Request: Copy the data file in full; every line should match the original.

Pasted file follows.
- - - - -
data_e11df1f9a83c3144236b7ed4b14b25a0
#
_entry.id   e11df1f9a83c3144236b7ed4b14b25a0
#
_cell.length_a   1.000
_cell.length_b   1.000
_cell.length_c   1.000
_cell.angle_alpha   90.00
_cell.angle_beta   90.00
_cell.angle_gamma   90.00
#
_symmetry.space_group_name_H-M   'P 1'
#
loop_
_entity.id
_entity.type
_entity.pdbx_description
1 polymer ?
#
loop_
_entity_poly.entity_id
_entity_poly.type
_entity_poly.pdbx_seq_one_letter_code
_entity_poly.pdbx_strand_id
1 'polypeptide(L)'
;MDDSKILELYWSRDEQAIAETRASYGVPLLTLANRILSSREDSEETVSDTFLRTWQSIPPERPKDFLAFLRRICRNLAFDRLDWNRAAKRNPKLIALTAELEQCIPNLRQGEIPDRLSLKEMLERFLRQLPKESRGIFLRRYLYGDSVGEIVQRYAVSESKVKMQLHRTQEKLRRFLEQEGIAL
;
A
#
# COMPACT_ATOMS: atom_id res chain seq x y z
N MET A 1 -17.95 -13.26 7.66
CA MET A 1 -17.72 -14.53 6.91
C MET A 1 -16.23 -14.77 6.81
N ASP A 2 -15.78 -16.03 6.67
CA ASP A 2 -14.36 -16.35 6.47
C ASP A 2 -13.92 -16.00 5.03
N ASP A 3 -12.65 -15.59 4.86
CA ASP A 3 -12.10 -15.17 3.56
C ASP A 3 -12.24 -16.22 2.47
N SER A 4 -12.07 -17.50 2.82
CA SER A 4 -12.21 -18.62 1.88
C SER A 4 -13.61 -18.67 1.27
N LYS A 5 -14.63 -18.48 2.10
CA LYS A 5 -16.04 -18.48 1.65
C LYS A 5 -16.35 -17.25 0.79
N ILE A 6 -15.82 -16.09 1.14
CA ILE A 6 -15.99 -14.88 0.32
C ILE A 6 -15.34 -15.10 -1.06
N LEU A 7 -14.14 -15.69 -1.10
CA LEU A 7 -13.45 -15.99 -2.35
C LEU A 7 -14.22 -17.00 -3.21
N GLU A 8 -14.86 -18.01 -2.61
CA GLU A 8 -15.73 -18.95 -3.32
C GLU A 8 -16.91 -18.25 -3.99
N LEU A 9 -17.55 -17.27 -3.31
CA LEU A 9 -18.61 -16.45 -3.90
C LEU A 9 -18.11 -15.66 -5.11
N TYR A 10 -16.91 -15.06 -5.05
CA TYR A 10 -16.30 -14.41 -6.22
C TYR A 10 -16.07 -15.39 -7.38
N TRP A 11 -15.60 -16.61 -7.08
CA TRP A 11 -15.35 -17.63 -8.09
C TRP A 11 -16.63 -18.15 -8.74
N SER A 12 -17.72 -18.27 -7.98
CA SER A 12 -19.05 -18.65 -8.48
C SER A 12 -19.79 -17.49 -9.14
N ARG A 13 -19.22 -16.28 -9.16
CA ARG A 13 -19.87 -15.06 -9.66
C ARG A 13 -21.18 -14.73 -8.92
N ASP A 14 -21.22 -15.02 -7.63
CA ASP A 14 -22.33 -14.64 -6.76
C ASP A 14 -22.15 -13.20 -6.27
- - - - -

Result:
data_e11df1f9a83c3144236b7ed4b14b25a0
#
_entry.id   e11df1f9a83c3144236b7ed4b14b25a0
#
_cell.length_a   1.000
_cell.length_b   1.000
_cell.length_c   1.000
_cell.angle_alpha   90.00
_cell.angle_beta   90.00
_cell.angle_gamma   90.00
#
_symmetry.space_group_name_H-M   'P 1'
#
loop_
_entity.id
_entity.type
_entity.pdbx_description
1 polymer ?
#
loop_
_entity_poly.entity_id
_entity_poly.type
_entity_poly.pdbx_seq_one_letter_code
_entity_poly.pdbx_strand_id
1 'polypeptide(L)'
;MDDSKILELYWSRDEQAIAETRASYGVPLLTLANRILSSREDSEETVSDTFLRTWQSIPPERPKDFLAFLRRICRNLAFDRLDWNRAAKRNPKLIALTAELEQCIPNLRQGEIPDRLSLKEMLERFLRQLPKESRGIFLRRYLYGDSVGEIVQRYAVSESKVKMQLHRTQEKLRRFLEQEGIAL
;
A
#
# COMPACT_ATOMS: atom_id res chain seq x y z
N MET A 1 -17.95 -13.26 7.66
CA MET A 1 -17.72 -14.53 6.91
C MET A 1 -16.23 -14.77 6.81
N ASP A 2 -15.78 -16.03 6.67
CA ASP A 2 -14.36 -16.35 6.47
C ASP A 2 -13.92 -16.00 5.03
N ASP A 3 -12.65 -15.59 4.86
CA ASP A 3 -12.10 -15.17 3.56
C ASP A 3 -12.24 -16.22 2.47
N SER A 4 -12.07 -17.50 2.82
CA SER A 4 -12.21 -18.62 1.88
C SER A 4 -13.61 -18.67 1.27
N LYS A 5 -14.63 -18.48 2.10
CA LYS A 5 -16.04 -18.48 1.65
C LYS A 5 -16.35 -17.25 0.79
N ILE A 6 -15.82 -16.09 1.14
CA ILE A 6 -15.99 -14.88 0.32
C ILE A 6 -15.34 -15.10 -1.06
N LEU A 7 -14.14 -15.69 -1.10
CA LEU A 7 -13.45 -15.99 -2.35
C LEU A 7 -14.22 -17.00 -3.21
N GLU A 8 -14.86 -18.01 -2.61
CA GLU A 8 -15.73 -18.95 -3.32
C GLU A 8 -16.91 -18.25 -3.99
N LEU A 9 -17.55 -17.27 -3.31
CA LEU A 9 -18.61 -16.45 -3.90
C LEU A 9 -18.11 -15.66 -5.11
N TYR A 10 -16.91 -15.06 -5.05
CA TYR A 10 -16.30 -14.41 -6.22
C TYR A 10 -16.07 -15.39 -7.38
N TRP A 11 -15.60 -16.61 -7.08
CA TRP A 11 -15.35 -17.63 -8.09
C TRP A 11 -16.63 -18.15 -8.74
N SER A 12 -17.72 -18.27 -7.98
CA SER A 12 -19.05 -18.65 -8.48
C SER A 12 -19.79 -17.49 -9.14
N ARG A 13 -19.22 -16.28 -9.16
CA ARG A 13 -19.87 -15.06 -9.66
C ARG A 13 -21.18 -14.73 -8.92
N ASP A 14 -21.22 -15.02 -7.63
CA ASP A 14 -22.33 -14.64 -6.76
C ASP A 14 -22.15 -13.20 -6.27